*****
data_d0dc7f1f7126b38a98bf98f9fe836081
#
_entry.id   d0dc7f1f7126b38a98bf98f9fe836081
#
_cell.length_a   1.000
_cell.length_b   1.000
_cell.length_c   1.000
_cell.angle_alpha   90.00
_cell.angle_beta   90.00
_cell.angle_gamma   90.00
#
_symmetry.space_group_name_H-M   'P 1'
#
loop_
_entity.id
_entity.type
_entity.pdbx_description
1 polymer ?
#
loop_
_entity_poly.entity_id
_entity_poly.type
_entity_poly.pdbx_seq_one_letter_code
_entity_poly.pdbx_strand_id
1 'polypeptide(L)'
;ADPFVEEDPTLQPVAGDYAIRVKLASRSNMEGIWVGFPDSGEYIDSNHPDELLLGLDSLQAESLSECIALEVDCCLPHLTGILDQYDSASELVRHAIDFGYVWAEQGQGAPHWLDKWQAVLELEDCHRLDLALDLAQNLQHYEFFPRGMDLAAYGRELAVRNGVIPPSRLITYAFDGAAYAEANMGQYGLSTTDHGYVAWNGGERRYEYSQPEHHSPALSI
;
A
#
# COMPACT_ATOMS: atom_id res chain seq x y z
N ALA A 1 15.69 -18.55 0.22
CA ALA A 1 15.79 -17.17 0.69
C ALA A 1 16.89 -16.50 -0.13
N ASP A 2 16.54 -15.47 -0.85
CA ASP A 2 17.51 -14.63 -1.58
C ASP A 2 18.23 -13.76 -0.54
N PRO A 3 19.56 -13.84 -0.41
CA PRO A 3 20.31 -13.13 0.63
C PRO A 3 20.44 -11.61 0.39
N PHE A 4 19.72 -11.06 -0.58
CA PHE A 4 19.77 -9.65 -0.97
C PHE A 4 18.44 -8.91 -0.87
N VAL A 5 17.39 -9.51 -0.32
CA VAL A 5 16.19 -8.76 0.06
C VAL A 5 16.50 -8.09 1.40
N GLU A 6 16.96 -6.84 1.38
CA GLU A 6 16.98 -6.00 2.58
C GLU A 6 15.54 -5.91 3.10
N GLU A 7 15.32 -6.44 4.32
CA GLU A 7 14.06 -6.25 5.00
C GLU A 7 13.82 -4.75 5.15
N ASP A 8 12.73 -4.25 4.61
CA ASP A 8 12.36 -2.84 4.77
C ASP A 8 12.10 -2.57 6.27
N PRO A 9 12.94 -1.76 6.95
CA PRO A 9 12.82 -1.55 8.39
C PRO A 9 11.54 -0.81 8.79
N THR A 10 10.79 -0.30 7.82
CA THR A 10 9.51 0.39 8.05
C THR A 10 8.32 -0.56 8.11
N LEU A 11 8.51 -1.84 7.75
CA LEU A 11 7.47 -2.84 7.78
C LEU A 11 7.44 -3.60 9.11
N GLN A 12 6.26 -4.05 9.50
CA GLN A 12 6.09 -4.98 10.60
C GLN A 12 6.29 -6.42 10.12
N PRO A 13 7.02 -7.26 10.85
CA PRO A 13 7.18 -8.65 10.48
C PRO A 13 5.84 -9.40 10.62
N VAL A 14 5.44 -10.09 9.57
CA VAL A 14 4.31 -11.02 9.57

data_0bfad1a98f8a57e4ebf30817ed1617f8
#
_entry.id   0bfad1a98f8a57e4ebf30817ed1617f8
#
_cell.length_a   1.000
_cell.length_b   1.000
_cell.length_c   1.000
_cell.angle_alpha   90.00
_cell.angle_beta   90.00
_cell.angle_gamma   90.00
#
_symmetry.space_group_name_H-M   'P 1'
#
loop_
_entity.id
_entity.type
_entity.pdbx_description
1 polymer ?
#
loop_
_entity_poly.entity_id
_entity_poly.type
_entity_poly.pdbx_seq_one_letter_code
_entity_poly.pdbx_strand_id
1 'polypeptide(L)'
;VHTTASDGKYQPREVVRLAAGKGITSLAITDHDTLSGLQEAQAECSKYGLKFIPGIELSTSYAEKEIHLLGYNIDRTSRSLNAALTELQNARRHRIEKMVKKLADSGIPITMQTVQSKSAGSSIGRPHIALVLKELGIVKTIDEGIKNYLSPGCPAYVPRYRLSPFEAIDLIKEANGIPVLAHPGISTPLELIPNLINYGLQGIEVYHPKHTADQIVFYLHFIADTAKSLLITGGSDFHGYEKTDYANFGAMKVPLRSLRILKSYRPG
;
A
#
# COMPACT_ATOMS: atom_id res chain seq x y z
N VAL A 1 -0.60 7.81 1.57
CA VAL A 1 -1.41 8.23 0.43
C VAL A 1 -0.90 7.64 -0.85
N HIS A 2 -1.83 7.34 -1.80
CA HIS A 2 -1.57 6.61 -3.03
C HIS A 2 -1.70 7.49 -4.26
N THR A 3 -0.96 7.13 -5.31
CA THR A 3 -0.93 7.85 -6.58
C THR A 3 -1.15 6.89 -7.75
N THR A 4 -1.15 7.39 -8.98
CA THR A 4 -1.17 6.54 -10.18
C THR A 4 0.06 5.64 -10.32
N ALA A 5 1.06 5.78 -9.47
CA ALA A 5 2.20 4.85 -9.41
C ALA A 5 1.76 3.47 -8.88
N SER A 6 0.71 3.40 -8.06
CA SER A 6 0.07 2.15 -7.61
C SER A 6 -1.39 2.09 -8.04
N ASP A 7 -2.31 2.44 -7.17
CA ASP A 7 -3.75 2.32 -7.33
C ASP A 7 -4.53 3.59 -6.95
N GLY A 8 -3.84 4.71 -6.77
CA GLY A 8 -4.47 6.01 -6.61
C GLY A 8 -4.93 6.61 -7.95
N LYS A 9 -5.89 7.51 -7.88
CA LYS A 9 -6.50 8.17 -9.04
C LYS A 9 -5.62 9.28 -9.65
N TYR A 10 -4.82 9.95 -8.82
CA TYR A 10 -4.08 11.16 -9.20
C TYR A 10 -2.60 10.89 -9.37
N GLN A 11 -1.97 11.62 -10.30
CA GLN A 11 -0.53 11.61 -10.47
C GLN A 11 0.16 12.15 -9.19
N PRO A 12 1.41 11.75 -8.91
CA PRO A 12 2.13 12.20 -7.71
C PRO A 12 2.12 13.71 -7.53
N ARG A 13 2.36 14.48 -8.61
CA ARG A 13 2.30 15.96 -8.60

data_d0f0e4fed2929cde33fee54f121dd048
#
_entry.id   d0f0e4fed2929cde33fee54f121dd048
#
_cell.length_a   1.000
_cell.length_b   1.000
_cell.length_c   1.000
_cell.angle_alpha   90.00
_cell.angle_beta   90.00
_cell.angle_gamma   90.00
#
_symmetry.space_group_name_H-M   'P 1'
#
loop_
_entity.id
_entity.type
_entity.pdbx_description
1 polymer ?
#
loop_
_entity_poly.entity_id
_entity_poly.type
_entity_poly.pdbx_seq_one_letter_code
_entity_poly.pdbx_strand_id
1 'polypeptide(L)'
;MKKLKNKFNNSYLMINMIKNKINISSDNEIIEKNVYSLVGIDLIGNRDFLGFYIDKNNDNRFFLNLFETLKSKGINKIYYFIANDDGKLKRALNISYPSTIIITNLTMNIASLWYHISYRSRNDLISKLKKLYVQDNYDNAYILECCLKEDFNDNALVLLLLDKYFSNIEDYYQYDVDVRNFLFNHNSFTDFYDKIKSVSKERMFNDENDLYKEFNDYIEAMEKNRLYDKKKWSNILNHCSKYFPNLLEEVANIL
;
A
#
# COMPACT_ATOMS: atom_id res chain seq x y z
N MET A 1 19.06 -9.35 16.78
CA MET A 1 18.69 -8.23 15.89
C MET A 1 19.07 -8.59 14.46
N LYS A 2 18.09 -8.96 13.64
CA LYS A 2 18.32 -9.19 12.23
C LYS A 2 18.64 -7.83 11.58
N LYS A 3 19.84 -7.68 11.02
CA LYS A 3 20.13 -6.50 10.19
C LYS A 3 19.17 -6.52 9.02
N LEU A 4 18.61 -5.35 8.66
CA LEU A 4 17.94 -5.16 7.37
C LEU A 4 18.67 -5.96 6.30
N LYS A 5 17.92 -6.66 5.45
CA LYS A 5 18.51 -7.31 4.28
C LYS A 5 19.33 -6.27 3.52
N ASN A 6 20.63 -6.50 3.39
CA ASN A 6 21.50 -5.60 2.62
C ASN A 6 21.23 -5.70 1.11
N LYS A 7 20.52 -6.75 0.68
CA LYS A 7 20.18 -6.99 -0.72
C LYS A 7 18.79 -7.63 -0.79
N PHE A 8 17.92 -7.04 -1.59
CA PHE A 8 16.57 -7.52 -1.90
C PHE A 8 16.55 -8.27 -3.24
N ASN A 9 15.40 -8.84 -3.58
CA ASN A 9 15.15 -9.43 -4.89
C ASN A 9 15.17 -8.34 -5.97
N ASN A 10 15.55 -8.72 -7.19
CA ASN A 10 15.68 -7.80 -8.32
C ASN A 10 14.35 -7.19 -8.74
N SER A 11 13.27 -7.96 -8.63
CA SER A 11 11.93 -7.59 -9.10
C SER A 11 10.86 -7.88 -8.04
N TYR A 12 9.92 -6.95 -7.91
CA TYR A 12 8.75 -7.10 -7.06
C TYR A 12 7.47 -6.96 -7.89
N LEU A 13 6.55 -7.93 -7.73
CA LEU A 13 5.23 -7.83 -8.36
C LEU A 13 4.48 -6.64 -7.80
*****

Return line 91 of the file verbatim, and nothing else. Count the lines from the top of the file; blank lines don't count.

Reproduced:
loop_